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Donald Walsh
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The learning curve is longer than 3 games. Learning the game myself it was an exercise in deck bloat, drafting all cards in all decks, and slogging it out on the board.

I can only say it gats better. But I can state, and I'm only like 15-20 games in, that if one player wants to defend, and draft heirs if available, then the game can be forced into going long. Because a big, draw a lot deck can still be effective. But on the next level, lean decks and big pieces can/do prevail.

As noted above, trades are not symmetric, and the bloat deck will gladly give up value to the small deck so as to run them down.
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A. Mandible
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darker wrote:
1. Realize that uneven trades carry a much smaller cost than in standard chess - in vanilla chess, busting up a pawn barrier by sacrificing a knight or bishop requires a keen understanding of strategy or you're torpedoing yourself; in FtC the loss will be offset in short order by higher-powered new material coming onto the board.


Ha. Um, now that you mention it, I realize that I frequently ruled out moves early in a turn's thinking by saying to myself, "I may not know much about chess, but I know I'm not supposed to trade my bishop for her pawn".

That seems like it should help.

Quote:
3. If you're not already doing so, I'd recommend closing the store (no more cards can be acquired by any means) after N supply piles are empty.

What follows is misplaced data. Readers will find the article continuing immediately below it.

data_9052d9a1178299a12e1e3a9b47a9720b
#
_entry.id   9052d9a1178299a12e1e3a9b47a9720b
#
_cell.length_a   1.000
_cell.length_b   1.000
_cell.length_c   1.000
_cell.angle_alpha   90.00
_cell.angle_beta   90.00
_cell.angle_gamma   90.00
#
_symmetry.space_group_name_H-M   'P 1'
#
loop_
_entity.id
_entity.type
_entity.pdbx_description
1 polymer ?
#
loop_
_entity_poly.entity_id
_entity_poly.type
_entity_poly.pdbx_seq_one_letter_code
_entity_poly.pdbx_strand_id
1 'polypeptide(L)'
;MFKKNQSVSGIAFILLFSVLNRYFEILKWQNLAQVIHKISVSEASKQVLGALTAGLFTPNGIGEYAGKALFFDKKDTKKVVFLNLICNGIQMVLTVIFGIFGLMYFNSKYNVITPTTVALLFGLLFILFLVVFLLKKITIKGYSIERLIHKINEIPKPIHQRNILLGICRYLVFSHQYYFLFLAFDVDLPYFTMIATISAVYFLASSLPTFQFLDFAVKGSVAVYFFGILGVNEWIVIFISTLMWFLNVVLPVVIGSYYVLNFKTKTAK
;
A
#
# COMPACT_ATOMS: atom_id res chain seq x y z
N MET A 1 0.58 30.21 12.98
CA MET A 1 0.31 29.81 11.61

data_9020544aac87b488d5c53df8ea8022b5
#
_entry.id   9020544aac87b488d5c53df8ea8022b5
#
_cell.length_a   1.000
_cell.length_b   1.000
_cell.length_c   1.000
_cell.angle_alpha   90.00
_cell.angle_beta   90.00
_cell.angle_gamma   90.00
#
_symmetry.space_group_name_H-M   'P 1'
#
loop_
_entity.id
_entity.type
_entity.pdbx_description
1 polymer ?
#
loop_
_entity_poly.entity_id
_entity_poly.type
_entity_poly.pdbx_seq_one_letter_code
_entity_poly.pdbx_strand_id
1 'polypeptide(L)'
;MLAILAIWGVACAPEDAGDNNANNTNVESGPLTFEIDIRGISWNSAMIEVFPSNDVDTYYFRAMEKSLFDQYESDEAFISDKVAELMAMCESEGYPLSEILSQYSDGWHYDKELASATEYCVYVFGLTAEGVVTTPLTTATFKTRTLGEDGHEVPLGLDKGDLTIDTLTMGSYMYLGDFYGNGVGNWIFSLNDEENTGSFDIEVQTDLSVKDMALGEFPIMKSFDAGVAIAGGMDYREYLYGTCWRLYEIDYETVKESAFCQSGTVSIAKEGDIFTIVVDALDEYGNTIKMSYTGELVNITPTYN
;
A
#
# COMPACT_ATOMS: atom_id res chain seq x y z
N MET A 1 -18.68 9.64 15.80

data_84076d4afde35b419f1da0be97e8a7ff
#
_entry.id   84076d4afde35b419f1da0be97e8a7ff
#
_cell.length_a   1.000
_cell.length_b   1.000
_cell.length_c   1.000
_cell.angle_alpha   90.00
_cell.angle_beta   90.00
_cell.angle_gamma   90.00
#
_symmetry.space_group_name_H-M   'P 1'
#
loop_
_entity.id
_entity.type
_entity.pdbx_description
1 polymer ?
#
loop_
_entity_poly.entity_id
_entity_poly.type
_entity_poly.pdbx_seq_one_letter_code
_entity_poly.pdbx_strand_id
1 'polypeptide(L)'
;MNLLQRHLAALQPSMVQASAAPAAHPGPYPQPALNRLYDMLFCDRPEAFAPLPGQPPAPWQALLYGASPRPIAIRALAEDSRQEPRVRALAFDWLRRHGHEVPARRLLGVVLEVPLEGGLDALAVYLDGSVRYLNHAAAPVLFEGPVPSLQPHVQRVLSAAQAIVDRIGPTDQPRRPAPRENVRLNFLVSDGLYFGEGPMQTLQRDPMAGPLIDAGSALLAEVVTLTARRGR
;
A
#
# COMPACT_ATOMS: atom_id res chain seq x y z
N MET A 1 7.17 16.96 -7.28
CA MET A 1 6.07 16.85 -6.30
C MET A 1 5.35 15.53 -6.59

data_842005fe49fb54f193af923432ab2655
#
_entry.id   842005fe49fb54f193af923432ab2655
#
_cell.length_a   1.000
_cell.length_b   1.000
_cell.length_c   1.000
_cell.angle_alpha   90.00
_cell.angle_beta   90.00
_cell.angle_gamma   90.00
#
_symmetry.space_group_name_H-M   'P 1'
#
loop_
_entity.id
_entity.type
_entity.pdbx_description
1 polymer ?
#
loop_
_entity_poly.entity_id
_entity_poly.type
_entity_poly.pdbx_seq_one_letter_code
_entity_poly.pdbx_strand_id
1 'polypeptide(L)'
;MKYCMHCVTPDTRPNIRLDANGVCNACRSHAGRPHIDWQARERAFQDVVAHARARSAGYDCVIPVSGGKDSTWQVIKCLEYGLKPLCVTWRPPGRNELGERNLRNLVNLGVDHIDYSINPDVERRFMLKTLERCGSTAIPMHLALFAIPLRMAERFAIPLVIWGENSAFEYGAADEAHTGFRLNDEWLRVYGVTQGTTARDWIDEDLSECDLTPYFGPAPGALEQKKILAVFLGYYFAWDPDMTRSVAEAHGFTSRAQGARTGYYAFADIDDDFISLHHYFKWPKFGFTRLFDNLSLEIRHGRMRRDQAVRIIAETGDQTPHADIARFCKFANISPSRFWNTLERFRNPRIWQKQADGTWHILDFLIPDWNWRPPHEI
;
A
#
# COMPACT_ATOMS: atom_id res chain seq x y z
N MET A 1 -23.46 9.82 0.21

I remembered your suggestion of closing the store late in this most recent game (though I couldn't remember what you'd said for N). I will definitely try it next time!

Do you find that it's (ever? sometimes?) wise to skip your buy phase?
 
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R. Eric Reuss
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grasa_total wrote:
Ha. Um, now that you mention it, I realize that I frequently ruled out moves early in a turn's thinking by saying to myself, "I may not know much about chess, but I know I'm not supposed to trade my bishop for her pawn".

That seems like it should help.

*nod*

A third dynamic which might help is learning that early board pushes can be staggeringly effective. This combines two things:

a) Early-game boards tend to be very open relative to vanilla chess, so early Rooks (and to a lesser extent, Bishops) are quite strong. Try training the very first Rook you can, rather than keeping it for Gold. (This runs strongly counter to Dominion instinct.)

b) I've often seen games decided by a player getting enough of a board advantage (in material/positioning) that they're able to frequently - or constantly - check the opponent's King. Every turn the opponent must move a piece is a turn they can't deploy. (Barring shenanigans.)

On a lightly-populated board, if you have a Rook in play and another in your barracks before your opponent has trained one, you're in a really good place, even if their deck is buying much better cards than yours.